Wyoming rebuilds live horse racingWritten by Christy Martinez
The year 2011 marked the first time there was a live race meet in Wyoming in two years, and Joyce says he feels it was successful, especially considering the fact that the Wyoming Pari-Mutuel Commission only licensed the races two months before the first two-day race meet at the end of August.
“We were really scrambling to get the word out, and to put together attractive purses,” he says, adding that their facility, Sweetwater Downs, hadn’t been used as a racetrack in 18 years. “We really focused on the racing surface, because our philosophy is ‘safety first.’ We renovated the entire surface and worked it diligently.”
The attention to detail paid off, and at the end of the meet neither the jockey ambulance nor the horse ambulance had been used.
The two weekends of races attracted 1,500 fans each day, and Joyce says they’re looking to build this year.
“I told the Wyoming Pari-Mutuel Commission that I wanted to bring long-term stability to horse racing in Wyoming, and to do that we’ll take a slow, reasoned approach and build from here,” he says.
“It went smoothly, especially for being put together on short notice,” says Wyoming Pari-Mutuel Commission Executive Director Charlie Moore of the 2011 meets. “Their business plan is that they want to keep improving and take baby steps, taking it slowly and methodically.”
Simulcasts fund race meets
Joyce says another positive of 2011 was the $150,000 in purses that were paid out over the four days, and he hopes to increase that to $200,000 in 2012.
He explains that it’s the simulcasts around the state that provide the revenue for the horsemen, the state and for the operators and managers of the races. Currently Joyce manages six off-track betting locations in Wyoming.
“The way it should work is that there should be enough wagering activity in the state for us to make a profit and to have enough money to run a live race meet,” he explains. “At this point we anticipate making money in year three or four.”
Of the long timeline, he says, “I’m one of the guys who likes to take a slow and steady approach – under-promise and over-deliver. It will take a lot of hard work and effort to get us back to where we once were.”
“We attracted horses from the entire Intermountain West – Wyoming, Colorado, Idaho, Montana and even from Los Alamitos in California,” he says of the horses that were 90 percent Quarter Horse and 10 percent Thoroughbred.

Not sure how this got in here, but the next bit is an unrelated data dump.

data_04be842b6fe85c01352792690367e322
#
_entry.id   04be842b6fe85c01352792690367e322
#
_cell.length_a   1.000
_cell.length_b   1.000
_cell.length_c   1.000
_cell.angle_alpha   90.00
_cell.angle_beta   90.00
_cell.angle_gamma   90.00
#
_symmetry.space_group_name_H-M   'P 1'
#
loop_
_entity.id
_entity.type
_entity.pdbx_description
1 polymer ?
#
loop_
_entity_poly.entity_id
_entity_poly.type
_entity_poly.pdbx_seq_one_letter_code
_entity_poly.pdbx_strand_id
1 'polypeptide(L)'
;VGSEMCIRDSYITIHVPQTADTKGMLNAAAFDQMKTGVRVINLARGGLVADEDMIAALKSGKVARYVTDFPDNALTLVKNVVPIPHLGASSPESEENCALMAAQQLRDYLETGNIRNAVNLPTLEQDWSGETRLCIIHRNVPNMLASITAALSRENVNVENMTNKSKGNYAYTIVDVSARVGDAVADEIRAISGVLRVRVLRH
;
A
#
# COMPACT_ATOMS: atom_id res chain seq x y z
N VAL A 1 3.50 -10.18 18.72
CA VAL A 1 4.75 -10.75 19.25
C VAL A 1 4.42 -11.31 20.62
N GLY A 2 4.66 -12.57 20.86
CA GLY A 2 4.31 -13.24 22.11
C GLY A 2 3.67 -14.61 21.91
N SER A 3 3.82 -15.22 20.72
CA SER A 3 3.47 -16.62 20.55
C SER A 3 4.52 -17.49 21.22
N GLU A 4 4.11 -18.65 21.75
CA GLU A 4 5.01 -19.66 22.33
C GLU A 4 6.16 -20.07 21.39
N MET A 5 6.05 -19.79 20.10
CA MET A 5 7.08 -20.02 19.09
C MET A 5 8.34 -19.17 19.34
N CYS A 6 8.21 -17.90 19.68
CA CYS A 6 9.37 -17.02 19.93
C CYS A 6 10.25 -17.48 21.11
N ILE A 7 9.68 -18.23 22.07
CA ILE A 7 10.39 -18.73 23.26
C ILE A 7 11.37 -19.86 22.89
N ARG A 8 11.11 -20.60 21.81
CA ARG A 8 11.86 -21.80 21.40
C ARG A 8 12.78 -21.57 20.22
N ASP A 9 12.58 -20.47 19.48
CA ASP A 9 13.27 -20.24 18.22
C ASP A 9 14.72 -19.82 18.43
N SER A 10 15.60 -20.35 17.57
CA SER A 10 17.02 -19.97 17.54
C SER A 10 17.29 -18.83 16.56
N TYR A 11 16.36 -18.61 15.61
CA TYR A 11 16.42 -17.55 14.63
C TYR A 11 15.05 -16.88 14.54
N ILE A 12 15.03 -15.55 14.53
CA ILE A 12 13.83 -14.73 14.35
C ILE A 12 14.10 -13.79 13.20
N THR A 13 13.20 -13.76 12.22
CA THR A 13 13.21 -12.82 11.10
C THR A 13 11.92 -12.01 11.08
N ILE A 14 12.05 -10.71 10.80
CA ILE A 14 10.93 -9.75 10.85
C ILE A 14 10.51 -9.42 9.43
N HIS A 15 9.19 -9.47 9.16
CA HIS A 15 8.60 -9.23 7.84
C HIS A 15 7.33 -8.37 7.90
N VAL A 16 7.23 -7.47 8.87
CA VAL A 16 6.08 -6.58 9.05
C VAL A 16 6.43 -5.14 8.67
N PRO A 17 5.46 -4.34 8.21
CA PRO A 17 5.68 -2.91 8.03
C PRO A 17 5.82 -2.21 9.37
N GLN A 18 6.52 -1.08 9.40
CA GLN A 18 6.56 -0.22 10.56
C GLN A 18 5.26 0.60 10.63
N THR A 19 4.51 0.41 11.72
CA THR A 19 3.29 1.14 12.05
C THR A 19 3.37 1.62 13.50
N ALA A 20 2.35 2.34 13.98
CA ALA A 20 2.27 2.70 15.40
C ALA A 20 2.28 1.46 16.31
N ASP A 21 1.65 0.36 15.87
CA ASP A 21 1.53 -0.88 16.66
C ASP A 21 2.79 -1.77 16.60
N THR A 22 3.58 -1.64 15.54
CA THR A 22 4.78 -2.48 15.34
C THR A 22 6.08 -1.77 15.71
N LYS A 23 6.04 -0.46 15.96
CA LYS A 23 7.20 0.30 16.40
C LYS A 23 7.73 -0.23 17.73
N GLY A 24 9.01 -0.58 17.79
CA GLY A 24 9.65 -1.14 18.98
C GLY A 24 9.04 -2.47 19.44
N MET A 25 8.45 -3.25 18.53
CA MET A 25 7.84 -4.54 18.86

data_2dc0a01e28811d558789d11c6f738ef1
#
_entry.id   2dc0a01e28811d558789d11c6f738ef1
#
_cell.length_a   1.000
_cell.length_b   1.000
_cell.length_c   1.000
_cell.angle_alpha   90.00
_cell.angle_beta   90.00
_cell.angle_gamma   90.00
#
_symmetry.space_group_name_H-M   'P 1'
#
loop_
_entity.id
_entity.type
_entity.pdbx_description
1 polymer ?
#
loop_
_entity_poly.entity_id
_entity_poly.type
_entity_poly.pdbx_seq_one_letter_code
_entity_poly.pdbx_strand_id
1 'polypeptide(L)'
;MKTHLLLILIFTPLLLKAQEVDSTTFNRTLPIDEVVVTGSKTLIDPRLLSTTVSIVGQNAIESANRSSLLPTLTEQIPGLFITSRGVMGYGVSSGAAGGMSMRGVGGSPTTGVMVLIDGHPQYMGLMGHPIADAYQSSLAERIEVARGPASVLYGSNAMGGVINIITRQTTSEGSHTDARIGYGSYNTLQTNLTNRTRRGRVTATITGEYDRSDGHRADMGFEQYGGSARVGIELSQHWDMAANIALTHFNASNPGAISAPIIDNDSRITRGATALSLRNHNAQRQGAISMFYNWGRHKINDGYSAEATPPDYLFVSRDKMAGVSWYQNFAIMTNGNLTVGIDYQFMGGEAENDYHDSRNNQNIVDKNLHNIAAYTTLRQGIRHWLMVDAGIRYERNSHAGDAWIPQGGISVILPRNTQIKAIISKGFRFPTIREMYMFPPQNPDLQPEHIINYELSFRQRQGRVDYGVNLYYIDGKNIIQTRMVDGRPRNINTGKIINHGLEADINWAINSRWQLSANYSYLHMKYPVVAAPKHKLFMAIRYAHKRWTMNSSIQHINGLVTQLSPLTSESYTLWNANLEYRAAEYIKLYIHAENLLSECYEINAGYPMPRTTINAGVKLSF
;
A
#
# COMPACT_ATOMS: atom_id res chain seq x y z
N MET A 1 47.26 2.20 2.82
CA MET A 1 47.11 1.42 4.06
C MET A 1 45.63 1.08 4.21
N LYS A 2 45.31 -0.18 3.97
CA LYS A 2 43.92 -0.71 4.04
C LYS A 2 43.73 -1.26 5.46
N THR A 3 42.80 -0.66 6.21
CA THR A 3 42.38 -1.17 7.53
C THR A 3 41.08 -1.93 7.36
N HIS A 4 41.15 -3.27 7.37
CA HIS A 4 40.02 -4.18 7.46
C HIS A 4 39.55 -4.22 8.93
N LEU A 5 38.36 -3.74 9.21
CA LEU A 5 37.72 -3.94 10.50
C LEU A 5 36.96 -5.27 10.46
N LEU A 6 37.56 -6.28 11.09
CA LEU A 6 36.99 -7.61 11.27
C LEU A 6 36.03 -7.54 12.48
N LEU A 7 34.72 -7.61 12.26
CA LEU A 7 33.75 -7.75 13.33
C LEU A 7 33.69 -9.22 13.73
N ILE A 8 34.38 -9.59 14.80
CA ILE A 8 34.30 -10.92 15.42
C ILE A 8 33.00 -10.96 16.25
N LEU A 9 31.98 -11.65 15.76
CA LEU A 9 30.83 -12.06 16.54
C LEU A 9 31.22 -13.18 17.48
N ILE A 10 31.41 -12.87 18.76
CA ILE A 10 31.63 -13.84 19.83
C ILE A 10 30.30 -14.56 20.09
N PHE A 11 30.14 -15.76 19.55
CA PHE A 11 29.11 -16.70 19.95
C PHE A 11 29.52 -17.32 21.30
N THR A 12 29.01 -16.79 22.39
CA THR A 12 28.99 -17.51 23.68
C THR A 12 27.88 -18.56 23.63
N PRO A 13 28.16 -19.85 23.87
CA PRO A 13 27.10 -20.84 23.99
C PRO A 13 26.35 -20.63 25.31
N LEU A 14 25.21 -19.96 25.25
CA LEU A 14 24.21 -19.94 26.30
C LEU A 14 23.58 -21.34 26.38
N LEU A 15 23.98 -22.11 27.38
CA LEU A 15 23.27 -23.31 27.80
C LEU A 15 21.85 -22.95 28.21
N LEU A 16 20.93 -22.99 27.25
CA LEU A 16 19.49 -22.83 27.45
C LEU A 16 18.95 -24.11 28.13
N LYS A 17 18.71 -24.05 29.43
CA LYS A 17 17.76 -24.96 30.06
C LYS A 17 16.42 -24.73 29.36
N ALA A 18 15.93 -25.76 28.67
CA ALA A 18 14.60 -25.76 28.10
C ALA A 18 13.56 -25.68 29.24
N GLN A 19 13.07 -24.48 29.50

“All in all, from a standing jump-start, I think we have a lot of positives to build on. This year we’ll advertise and hustle for horses, and we’ll work with the local community to make this meet even better.”
The 2012 race meet dates are Aug. 18-19 and Sept. 1-2.
Bringing stability to the market
Looking five years into the future, Joyce says he would like to see three or four race meets in the state at different locations, for a total of 15 to 30 race days.
“That will take a lot of doing,” he says. “We face competition from neighboring states, and there are less horses being bred in the United States now than 10 years ago. But, we hope we can bring some stability back to the market, so people with horses and stallions and broodmares can make decisions to breed horses, knowing that there will be places to race here in the state.”
“The race track brings a lot to the table,” says Moore. “Especially for the people who were breeding racehorses two years ago, but are now turning them toward barrel racing or leaving mares open.”
Of the 2012 meets, Joyce comments, “We’ve got a good partner in the Sweetwater Events Complex, and without their commitment we wouldn’t be here today. It is a nice facility, and we’re excited to be back there, and we’re hoping the crowds will be bigger and the field sizes for the races will be bigger, and that we’ll have a lot more purse money up for the horsemen.”
“The horse is an iconic symbol of who we are and what we value as citizens of Wyoming, and a healthy horse racing industry is like a manure spreader with money, and spreads it around, not only to the track operator and horsemen and breeders, but to the local communities where the horse racing activity takes place,” he concludes.